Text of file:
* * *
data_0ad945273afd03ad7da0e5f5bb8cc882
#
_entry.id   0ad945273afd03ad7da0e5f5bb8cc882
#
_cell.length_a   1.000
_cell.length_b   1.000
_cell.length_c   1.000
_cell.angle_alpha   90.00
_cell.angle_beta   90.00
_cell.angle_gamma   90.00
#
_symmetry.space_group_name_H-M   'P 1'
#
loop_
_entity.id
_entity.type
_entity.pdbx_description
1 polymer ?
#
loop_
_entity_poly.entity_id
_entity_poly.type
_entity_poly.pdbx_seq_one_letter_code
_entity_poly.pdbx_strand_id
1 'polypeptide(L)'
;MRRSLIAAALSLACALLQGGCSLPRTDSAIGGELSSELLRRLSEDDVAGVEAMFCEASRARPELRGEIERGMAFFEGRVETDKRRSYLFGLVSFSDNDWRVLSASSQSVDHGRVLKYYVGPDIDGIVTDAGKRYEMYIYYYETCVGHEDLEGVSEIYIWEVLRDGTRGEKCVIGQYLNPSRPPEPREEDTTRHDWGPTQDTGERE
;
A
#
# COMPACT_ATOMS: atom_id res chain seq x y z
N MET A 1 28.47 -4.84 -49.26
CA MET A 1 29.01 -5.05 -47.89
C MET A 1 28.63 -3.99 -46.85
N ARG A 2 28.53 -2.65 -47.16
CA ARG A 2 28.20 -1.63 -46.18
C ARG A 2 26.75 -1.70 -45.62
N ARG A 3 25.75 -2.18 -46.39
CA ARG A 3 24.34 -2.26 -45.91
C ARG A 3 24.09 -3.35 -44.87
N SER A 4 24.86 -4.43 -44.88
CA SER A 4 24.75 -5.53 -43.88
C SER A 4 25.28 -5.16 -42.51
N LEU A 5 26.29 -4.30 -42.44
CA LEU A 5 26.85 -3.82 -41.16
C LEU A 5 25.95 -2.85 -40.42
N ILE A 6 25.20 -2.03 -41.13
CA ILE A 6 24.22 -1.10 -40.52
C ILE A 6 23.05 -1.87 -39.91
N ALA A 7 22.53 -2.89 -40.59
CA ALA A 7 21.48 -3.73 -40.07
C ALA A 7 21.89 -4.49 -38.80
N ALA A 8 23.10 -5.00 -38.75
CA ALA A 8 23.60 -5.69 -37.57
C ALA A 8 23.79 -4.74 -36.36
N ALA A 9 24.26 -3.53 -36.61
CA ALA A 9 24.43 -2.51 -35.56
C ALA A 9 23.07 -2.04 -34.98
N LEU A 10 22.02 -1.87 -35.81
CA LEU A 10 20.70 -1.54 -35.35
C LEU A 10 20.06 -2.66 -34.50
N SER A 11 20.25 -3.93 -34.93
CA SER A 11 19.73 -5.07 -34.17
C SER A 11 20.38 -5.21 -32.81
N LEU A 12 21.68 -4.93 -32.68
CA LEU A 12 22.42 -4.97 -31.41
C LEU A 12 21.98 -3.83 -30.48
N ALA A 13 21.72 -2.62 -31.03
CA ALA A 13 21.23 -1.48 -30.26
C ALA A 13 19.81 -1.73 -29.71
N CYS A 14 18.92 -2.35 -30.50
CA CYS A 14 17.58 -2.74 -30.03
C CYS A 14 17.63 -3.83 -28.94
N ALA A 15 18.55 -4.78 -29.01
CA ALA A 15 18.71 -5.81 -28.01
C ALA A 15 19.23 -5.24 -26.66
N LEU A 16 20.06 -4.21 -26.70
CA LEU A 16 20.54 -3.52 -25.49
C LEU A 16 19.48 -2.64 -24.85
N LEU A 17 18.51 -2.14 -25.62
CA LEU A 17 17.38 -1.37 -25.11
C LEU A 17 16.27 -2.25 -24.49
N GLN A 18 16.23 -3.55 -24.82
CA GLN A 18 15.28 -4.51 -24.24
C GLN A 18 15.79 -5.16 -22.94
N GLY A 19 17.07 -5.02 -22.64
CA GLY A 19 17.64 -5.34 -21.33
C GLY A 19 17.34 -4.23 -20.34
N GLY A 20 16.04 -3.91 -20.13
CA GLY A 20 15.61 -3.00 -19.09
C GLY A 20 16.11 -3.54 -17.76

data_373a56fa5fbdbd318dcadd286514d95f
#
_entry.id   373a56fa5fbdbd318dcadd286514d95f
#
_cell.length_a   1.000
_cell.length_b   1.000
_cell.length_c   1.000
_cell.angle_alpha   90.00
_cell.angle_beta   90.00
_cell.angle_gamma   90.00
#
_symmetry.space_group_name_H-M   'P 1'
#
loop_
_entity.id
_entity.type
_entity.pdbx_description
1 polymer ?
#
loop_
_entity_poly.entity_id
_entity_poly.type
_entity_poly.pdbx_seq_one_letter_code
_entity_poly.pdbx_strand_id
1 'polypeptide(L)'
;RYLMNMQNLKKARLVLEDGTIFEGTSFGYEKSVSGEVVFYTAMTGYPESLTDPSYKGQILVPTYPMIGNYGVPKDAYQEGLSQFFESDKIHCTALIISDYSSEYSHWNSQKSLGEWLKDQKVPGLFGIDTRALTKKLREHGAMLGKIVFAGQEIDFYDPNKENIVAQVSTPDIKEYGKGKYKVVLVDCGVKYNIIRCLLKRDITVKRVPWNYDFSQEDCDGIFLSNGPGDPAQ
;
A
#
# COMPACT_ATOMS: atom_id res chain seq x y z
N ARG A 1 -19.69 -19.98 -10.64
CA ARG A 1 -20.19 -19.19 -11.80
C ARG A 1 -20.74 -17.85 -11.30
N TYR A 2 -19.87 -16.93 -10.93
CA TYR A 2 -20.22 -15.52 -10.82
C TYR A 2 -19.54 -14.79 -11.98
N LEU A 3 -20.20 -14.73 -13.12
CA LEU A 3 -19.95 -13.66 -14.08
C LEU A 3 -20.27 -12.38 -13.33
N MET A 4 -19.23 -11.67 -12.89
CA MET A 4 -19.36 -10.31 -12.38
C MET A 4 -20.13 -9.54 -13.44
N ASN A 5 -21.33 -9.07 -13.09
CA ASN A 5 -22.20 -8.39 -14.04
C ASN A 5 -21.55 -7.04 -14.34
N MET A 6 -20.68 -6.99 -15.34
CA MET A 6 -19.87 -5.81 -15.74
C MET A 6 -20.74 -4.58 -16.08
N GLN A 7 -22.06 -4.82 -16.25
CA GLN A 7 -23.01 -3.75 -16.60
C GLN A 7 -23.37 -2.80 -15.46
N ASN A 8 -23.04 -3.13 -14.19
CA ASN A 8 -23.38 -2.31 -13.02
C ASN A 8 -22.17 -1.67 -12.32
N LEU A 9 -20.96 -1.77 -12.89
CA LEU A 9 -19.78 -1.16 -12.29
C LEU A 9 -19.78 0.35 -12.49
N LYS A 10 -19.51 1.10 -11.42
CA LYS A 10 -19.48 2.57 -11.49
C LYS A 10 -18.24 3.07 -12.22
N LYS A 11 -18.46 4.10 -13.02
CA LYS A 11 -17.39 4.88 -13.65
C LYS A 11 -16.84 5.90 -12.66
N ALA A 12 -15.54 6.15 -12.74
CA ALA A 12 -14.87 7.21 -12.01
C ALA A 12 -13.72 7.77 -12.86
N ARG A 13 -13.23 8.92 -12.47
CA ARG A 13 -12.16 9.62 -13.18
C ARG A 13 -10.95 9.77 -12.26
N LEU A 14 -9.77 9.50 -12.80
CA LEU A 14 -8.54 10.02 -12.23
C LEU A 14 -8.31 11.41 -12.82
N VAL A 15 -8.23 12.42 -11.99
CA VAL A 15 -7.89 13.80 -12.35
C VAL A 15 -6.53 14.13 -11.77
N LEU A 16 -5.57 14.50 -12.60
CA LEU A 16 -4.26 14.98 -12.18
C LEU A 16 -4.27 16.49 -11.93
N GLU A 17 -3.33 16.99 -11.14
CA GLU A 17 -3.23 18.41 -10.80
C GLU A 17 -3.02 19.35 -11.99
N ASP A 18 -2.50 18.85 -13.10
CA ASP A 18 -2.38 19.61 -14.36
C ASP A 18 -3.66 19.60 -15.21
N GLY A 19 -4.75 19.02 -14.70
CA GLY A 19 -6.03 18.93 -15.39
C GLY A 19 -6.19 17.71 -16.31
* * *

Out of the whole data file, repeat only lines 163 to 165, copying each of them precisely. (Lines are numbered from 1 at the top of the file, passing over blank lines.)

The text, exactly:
N VAL A 15 -8.23 12.42 -11.99
CA VAL A 15 -7.89 13.80 -12.35
C VAL A 15 -6.53 14.13 -11.77